Within the past years, a new security market has emerged, known as Security Event Management (SEM), which is part of Security Incident Management. SEM includes the processes that an organization uses to ensure the collection, security and analysis of security events as well as notification and response to security events. Although limited on capabilities, new products based on solutions for SEM are emerging slowly. The new products lack the prevention capability and still rely on human expertise to make decisions, or require substantial manual configurations up front. Data mining and other techniques for extracting coherent patterns of information from a call are near the top of the research agenda. For example, focusing on telephone calls from a particular installation, searching for specific words and phrases in e-mails, or using voice recognition techniques all are deployed. Cell and satellite phones can also reveal a caller’s location (Wallich, 2003). The following section discusses issues and solutions for information security management.



Vol. 1 Issue 4 April 2013 16 ISSN: 2319-6319 In more sophisticated autonomic systems, machine learning by a single agent is not sufficient, and multi-agent solutions are proposed, although there are no guarantees of convergence because agents are adapting to one another. The agents change their behavior, making other agents change their behavior. Artificial intelligence (AI) techniques enhance agent capabilities. Intelligent agents and multi-agent systems are among the most growing areas of research and development. Intelligent agent technology is not a single, new technology, but rather the integrated application of technologies such as network, Internet and AI techniques. Learning in multi-agent systems is a challenging problem, so it is optimization. Intelligent models of large networked systems will let autonomic elements or systems detect or predict overall performance problems from a stream of sensor data from individual devices. At long time scales—during which the configuration of the system changes—new methods will be feasible to automate the aggregation of statistical variables to reduce the dimensionality of the problem to a size amenable to adaptive learning and optimization techniques that operate on shorter time scales.

Contrary to autonomous systems, new systems focus on human-agent effective interaction such that security policies can control agent execution and communicate with a human to ensure that agent behavior conforms to desired constraints and objectives of the security policies (Bradshaw, Cabri & Montanari, 2003; Bhatti, Bertino, Ghafoor & Joshi, 2004). A Microsoft project on next-generation secure-computing base is focused on building robust access control while retaining the openness of personal computers by providing mechanisms that allow operating systems and applications to protect themselves against other software running on the same machine (England, Lampson, Manferdelli, Peinado & Williams, 2003). Still, robustness against software attacks will depend on hardware and software free from security relevant bugs. A business solution is to enforce quality security to software manufacturers and liability to the computer industry (Schneir, 2004).

Efficient information security management requires an SEM approach with enhanced real-time capabilities, adaptation and generalization to predict possible attacks and to support humans’ actions. The following section discusses major requirements for the SEM model.


The objective of the SEM is the real-time analysis and correlation of events. The model should be adaptable and capable to support monitoring and control of the network to include data collected by all security technologies and network management systems instead of relying on data provided by each single system. Although advanced techniques based on AI are emerging, these are still focused on a limited scope. For example, Sun Microsystems developed a host-based intrusion detection system using expert systems techniques for the Sun Solaris platform (Lidqvist & Porras, 2001). The SEM model should be cost effective such that organizations could afford the use of advanced technologies for security protection (Wallich, 2003).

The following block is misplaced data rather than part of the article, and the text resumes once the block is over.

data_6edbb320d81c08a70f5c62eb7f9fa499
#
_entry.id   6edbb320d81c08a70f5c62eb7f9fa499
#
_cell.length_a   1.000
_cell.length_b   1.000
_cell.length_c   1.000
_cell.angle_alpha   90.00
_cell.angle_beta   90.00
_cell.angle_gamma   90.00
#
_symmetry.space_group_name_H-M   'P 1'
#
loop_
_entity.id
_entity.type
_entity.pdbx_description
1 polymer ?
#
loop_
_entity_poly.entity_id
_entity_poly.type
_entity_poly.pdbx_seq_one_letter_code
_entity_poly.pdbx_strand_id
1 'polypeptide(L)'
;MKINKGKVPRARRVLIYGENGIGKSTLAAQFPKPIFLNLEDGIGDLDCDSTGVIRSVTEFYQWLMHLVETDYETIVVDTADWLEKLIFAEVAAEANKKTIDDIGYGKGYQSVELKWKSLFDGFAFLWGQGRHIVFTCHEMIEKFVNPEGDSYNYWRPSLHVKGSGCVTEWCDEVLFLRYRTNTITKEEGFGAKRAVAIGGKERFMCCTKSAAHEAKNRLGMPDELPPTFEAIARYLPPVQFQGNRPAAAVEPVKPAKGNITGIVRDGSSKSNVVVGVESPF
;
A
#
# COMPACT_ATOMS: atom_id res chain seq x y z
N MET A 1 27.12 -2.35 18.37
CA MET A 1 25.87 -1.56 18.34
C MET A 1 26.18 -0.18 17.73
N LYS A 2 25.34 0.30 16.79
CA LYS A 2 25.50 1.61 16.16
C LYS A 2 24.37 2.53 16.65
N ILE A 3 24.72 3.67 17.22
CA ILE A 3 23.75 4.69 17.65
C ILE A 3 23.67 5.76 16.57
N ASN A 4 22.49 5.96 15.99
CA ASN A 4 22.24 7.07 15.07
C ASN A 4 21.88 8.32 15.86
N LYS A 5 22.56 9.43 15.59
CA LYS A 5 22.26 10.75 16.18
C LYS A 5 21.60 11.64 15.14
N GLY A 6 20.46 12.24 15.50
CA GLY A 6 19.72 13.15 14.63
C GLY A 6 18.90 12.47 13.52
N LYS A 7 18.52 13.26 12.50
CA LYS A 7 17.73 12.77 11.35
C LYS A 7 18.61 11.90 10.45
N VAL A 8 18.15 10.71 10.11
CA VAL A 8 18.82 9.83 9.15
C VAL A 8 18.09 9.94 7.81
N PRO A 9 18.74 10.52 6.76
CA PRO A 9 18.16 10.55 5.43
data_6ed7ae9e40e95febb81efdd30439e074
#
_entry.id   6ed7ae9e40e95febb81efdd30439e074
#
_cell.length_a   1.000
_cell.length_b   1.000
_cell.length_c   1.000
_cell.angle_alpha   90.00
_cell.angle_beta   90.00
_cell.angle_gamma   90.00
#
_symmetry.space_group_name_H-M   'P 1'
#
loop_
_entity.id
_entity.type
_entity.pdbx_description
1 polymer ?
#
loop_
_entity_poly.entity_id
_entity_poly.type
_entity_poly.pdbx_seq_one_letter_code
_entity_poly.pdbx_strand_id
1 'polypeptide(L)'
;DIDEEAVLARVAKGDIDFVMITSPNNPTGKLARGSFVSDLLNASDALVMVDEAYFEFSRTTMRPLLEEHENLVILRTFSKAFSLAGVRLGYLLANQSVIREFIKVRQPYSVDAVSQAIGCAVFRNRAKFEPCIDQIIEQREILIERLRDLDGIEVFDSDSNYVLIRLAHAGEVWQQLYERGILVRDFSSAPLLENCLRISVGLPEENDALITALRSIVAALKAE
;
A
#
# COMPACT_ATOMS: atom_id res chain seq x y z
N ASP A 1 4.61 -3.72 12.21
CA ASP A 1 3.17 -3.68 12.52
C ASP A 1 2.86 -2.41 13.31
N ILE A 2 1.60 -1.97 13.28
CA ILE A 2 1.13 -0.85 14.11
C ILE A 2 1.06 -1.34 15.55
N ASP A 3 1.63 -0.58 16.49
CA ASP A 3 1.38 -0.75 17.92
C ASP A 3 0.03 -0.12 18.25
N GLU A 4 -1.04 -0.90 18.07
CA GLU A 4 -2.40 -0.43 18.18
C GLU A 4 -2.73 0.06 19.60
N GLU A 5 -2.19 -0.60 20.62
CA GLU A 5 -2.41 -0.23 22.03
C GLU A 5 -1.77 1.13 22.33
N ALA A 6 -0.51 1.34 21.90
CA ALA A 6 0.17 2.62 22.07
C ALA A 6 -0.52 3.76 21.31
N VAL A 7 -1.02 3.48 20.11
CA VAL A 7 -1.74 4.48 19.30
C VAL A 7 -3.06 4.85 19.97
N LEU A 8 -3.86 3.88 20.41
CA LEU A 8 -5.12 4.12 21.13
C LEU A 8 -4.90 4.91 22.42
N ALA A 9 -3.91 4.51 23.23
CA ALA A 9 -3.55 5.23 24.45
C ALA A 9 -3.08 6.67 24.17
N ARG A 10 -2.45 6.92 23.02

The SEM model should be a hybrid model based on the integration of traditional statistical methods and various AI techniques to support a general system that operates automatically, adaptively and proactively (Hentea, 2003, 2004). Statistical methods have been used for building intrusion and fault detection models (Manikopoulos & Papavassiliou, 2002). AI techniques such as data mining, artificial neural networks, expert systems and knowledge discovery can be used for classification, detection and prediction of possible attacks or ongoing attacks. Machine learning technique is concerned with writing programs that can learn and adapt in real time. This means that the computer makes a prediction and then, based on the feedback as to whether it is correct, learns from this feedback. It learns through examples, domain knowledge and feedback. When a similar situation arises in the future, the feedback is used to make the same prediction.


Vol. 1 Issue 4 April 2013 17 ISSN: 2319-6319 CONCLUSION

Security event management solutions are needed to integrate threat data from various security and network products to discard false alarms, correlate events from multiple sources and identify significant events to reduce unmanaged risks and improve operational security efficiency. There is a need for increased use of automated tools to predict the occurrence of security attacks. Auditing and intelligent reporting mechanisms must support security assessment and threat management at a larger scale and in correlation with the past, current and future events.


[1] Gordon, Loeb & Lucyshyn, 2003, Iterative Enhancement: A Practical Technique for Software Development, IEEE and computer aided software engineering (CASE) tools Trans. Software Engineering, 1,4, 390-396, 1975.

[2] Hwang, Tzeng & Tsai, 2003; Chan, 2003; Leighton, 2004, Transformational Implementation: An Example, IEEE Trans. Software Engineering, 7, 1, 3-14, 1981.

[3] Castro-Leon, 2004, p. 42, Perspective on Automatic Programming, IEEE Trans. Software Engineering, 11,11,1257-1267, 1985.

[4] (Johnson, 2004, Vaughan-Nichols, 2004)., Understanding "why" in software process modeling, analysis, and design, Proc. 16th. International Conference of Software Engineering, 159 -168, 1994.